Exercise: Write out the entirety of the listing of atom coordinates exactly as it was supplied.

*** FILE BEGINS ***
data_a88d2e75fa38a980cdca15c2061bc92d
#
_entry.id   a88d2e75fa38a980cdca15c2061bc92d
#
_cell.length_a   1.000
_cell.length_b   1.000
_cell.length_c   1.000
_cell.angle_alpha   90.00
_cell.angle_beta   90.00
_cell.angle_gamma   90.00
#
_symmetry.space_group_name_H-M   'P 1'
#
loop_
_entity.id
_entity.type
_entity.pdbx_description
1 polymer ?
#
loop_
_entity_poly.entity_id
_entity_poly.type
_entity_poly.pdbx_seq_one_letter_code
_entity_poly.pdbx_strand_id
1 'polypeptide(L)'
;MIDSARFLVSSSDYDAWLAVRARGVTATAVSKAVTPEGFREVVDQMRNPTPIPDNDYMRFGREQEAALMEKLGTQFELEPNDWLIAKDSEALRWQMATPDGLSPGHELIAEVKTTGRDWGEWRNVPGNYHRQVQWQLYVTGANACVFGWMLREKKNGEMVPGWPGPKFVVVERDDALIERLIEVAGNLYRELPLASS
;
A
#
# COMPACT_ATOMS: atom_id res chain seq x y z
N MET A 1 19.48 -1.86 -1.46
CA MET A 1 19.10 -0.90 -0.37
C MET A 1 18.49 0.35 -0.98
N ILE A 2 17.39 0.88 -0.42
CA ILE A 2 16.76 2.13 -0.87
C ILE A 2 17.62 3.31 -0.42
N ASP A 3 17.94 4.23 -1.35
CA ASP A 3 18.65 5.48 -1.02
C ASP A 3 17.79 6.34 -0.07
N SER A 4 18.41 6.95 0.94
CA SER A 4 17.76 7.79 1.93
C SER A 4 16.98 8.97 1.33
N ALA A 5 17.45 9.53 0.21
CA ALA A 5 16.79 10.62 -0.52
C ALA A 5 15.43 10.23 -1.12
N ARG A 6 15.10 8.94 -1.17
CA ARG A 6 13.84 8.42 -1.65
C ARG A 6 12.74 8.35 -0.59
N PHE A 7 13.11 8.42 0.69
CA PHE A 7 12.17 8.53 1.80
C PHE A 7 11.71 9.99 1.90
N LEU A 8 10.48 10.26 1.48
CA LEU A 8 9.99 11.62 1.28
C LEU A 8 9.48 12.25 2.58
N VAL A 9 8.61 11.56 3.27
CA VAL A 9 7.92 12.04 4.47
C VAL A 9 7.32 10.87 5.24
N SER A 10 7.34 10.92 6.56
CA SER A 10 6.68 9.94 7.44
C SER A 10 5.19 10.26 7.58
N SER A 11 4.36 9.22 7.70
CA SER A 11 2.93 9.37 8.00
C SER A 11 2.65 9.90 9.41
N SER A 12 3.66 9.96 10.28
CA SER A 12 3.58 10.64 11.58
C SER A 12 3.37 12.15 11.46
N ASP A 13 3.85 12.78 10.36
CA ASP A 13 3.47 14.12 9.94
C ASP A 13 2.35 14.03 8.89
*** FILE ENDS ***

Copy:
data_a88d2e75fa38a980cdca15c2061bc92d
#
_entry.id   a88d2e75fa38a980cdca15c2061bc92d
#
_cell.length_a   1.000
_cell.length_b   1.000
_cell.length_c   1.000
_cell.angle_alpha   90.00
_cell.angle_beta   90.00
_cell.angle_gamma   90.00
#
_symmetry.space_group_name_H-M   'P 1'
#
loop_
_entity.id
_entity.type
_entity.pdbx_description
1 polymer ?
#
loop_
_entity_poly.entity_id
_entity_poly.type
_entity_poly.pdbx_seq_one_letter_code
_entity_poly.pdbx_strand_id
1 'polypeptide(L)'
;MIDSARFLVSSSDYDAWLAVRARGVTATAVSKAVTPEGFREVVDQMRNPTPIPDNDYMRFGREQEAALMEKLGTQFELEPNDWLIAKDSEALRWQMATPDGLSPGHELIAEVKTTGRDWGEWRNVPGNYHRQVQWQLYVTGANACVFGWMLREKKNGEMVPGWPGPKFVVVERDDALIERLIEVAGNLYRELPLASS
;
A
#
# COMPACT_ATOMS: atom_id res chain seq x y z
N MET A 1 19.48 -1.86 -1.46
CA MET A 1 19.10 -0.90 -0.37
C MET A 1 18.49 0.35 -0.98
N ILE A 2 17.39 0.88 -0.42
CA ILE A 2 16.76 2.13 -0.87
C ILE A 2 17.62 3.31 -0.42
N ASP A 3 17.94 4.23 -1.35
CA ASP A 3 18.65 5.48 -1.02
C ASP A 3 17.79 6.34 -0.07
N SER A 4 18.41 6.95 0.94
CA SER A 4 17.76 7.79 1.93
C SER A 4 16.98 8.97 1.33
N ALA A 5 17.45 9.53 0.21
CA ALA A 5 16.79 10.62 -0.52
C ALA A 5 15.43 10.23 -1.12
N ARG A 6 15.10 8.94 -1.17
CA ARG A 6 13.84 8.42 -1.65
C ARG A 6 12.74 8.35 -0.59
N PHE A 7 13.11 8.42 0.69
CA PHE A 7 12.17 8.53 1.80
C PHE A 7 11.71 9.99 1.90
N LEU A 8 10.48 10.26 1.48
CA LEU A 8 9.99 11.62 1.28
C LEU A 8 9.48 12.25 2.58
N VAL A 9 8.61 11.56 3.27
CA VAL A 9 7.92 12.04 4.47
C VAL A 9 7.32 10.87 5.24
N SER A 10 7.34 10.92 6.56
CA SER A 10 6.68 9.94 7.44
C SER A 10 5.19 10.26 7.58
N SER A 11 4.36 9.22 7.70
CA SER A 11 2.93 9.37 8.00
C SER A 11 2.65 9.90 9.41
N SER A 12 3.66 9.96 10.28
CA SER A 12 3.58 10.64 11.58
C SER A 12 3.37 12.15 11.46
N ASP A 13 3.85 12.78 10.36
CA ASP A 13 3.47 14.12 9.94
C ASP A 13 2.35 14.03 8.89